On Tuesday, April 4th, Pepsi released a commercial featuring Kendall Jenner as part of their “Live For Now” campaign.
These moments are “when we decide to let go, choose to act, follow our passion and nothing holds us back,” according to Pepsi’s press release.
The short film titled “Jump In” shows Kendall Jenner playing a model who leaves her shoot to join a protest. It features other characters like a musician and photographer who also leave their work to join the protest.
The protest shows people holding up signs calling for peace and love. Pepsi believes the short film “takes a more progressive approach to truly reflect today’s generation and what living for now looks like,” according to the press release.
Unfortunately for Pepsi, the ad has received some major backlash on social media for the short film.
Social media users are calling it “exploitative,” “unrealistic,” and “tone-deaf.”
What does this teach us as PR pros?
- Test, test, test!
You always need to test your messages with your target audience before launch. You need to know your target audience and how they are going to respond to your message.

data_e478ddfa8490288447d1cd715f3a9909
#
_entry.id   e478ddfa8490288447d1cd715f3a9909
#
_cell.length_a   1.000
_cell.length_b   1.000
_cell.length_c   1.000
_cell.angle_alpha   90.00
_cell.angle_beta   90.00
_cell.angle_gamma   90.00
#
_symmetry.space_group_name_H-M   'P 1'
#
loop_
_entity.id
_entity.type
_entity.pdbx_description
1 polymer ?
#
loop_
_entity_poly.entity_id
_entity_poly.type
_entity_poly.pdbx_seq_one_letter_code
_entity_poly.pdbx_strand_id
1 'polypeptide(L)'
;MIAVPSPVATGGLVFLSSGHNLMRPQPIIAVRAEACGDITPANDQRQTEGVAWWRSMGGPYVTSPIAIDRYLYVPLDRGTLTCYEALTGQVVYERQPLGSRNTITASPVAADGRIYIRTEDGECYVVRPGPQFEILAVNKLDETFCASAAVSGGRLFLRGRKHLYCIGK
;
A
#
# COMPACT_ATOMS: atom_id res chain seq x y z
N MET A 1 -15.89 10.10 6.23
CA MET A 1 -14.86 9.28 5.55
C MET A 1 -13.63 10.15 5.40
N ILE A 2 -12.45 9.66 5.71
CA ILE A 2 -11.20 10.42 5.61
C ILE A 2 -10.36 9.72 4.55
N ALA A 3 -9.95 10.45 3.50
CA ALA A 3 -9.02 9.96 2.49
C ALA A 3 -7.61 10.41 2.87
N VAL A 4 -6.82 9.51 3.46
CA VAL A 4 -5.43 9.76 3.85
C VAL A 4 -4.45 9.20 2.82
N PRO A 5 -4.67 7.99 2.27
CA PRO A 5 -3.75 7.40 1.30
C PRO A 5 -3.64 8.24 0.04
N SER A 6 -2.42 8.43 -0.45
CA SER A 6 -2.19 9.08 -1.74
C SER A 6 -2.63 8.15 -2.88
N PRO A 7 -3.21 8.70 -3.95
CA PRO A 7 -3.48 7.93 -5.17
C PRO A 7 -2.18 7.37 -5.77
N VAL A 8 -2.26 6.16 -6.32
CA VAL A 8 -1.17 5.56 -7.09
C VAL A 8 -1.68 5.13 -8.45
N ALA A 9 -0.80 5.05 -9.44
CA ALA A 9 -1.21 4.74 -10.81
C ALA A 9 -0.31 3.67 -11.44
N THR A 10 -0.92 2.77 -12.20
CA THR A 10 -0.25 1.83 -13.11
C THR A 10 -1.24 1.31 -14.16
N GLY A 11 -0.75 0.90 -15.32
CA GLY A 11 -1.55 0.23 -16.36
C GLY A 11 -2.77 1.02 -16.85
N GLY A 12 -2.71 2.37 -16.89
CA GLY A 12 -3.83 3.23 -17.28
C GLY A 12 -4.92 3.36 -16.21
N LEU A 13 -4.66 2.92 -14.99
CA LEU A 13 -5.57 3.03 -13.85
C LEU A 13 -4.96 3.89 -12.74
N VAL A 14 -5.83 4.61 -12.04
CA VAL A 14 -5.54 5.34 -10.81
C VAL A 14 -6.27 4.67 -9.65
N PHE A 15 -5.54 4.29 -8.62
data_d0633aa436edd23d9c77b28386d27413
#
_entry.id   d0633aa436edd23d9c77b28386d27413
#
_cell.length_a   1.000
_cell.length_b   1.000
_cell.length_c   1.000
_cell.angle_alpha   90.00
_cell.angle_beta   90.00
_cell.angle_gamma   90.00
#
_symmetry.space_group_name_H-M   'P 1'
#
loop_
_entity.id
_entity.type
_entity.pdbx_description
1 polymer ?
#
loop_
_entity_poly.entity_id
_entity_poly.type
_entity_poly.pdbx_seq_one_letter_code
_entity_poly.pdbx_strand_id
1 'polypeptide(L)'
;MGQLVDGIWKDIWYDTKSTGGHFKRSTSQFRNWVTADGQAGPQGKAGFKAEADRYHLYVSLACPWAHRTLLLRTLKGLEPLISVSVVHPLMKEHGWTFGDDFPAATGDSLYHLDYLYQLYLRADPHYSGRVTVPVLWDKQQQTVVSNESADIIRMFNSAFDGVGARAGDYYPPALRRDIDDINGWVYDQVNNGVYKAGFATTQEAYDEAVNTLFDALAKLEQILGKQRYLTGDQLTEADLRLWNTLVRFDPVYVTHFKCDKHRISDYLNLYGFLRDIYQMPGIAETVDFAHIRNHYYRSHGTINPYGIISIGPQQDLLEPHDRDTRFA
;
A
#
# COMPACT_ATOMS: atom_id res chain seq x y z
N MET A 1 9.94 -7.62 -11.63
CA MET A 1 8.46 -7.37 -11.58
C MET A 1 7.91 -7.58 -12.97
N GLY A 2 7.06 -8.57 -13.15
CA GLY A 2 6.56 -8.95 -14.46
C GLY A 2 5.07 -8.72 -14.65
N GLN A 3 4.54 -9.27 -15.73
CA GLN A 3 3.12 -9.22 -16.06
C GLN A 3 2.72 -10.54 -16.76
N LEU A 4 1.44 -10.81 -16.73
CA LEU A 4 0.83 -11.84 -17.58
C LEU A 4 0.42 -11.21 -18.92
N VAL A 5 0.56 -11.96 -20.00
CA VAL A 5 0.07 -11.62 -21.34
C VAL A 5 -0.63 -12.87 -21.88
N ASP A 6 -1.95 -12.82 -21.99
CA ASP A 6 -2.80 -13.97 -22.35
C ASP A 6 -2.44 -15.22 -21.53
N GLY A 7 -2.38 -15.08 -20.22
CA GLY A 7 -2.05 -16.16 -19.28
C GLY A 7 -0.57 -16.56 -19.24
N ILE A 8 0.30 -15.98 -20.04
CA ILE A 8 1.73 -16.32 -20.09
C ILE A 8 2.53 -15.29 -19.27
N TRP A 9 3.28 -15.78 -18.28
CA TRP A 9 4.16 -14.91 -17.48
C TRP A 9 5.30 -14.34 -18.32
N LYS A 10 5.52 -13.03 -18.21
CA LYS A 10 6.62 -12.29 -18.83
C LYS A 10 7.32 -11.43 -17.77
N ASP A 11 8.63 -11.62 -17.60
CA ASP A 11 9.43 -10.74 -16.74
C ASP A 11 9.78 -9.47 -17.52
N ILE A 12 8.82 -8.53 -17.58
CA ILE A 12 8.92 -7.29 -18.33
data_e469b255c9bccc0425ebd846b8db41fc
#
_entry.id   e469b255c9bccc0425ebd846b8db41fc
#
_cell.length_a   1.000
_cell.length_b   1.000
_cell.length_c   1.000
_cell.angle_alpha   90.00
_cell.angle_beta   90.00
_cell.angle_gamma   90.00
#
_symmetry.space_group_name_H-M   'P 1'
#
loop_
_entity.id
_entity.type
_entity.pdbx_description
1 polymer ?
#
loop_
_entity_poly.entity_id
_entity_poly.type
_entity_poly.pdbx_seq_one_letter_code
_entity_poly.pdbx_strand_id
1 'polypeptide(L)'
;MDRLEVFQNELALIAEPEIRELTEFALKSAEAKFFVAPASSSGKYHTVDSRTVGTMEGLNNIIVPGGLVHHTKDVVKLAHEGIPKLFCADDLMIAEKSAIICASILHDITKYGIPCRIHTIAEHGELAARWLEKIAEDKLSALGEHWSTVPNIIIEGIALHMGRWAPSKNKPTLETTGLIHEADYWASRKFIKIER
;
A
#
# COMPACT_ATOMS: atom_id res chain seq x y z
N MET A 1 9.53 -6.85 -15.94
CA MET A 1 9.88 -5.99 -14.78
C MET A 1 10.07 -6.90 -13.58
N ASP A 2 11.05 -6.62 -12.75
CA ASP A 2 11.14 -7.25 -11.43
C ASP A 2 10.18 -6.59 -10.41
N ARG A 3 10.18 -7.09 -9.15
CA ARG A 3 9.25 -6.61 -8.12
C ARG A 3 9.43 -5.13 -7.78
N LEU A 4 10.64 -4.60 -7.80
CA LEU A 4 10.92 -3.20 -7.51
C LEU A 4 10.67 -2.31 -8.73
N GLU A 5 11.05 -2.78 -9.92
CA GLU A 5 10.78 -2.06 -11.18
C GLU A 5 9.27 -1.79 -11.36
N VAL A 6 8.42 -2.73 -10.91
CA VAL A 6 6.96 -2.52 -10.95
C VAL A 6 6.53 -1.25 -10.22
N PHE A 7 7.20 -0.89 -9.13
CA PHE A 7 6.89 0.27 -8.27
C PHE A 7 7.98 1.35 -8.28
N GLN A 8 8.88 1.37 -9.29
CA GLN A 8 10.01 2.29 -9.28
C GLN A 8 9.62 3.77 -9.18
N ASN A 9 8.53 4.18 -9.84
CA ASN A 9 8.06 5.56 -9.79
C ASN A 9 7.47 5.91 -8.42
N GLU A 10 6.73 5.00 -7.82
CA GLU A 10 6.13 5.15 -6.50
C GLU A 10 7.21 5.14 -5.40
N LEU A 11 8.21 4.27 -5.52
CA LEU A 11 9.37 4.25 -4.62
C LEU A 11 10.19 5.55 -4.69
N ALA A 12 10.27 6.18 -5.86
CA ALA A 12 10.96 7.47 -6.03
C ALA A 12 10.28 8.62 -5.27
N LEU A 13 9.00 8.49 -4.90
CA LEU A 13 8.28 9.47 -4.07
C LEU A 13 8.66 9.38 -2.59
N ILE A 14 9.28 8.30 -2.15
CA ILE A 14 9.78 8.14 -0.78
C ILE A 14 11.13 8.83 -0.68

- Think about your face for the ad.
In this case, many people are criticizing the casting of a controversial, white and wealthy model to be the face of an ad attempting to showcase diversity and inclusion may not have been the best choice.
- Think about your entire message.
Think about the tone, the subliminals and the meaning behind your message as a whole. In Pepsi’s case, they are using imagery of a protest for love and peace. Protests have been vital for the movements like Black Lives Matter, the Resistance, Women’s March and more social justice issues. The ad may reflect protests of this kind, but again, think about the face of your message. Many are calling this ad “tone-deaf” because it doesn’t reflect the way actual protests go. Additionally, promoting love, unity and diversity means using faces that represent this in your message. Pepsi continues to get backlash online and is negatively trending for their ad.
How do you feel about the short film?
Written by Jasmine Melendez; edited by Hannah Ross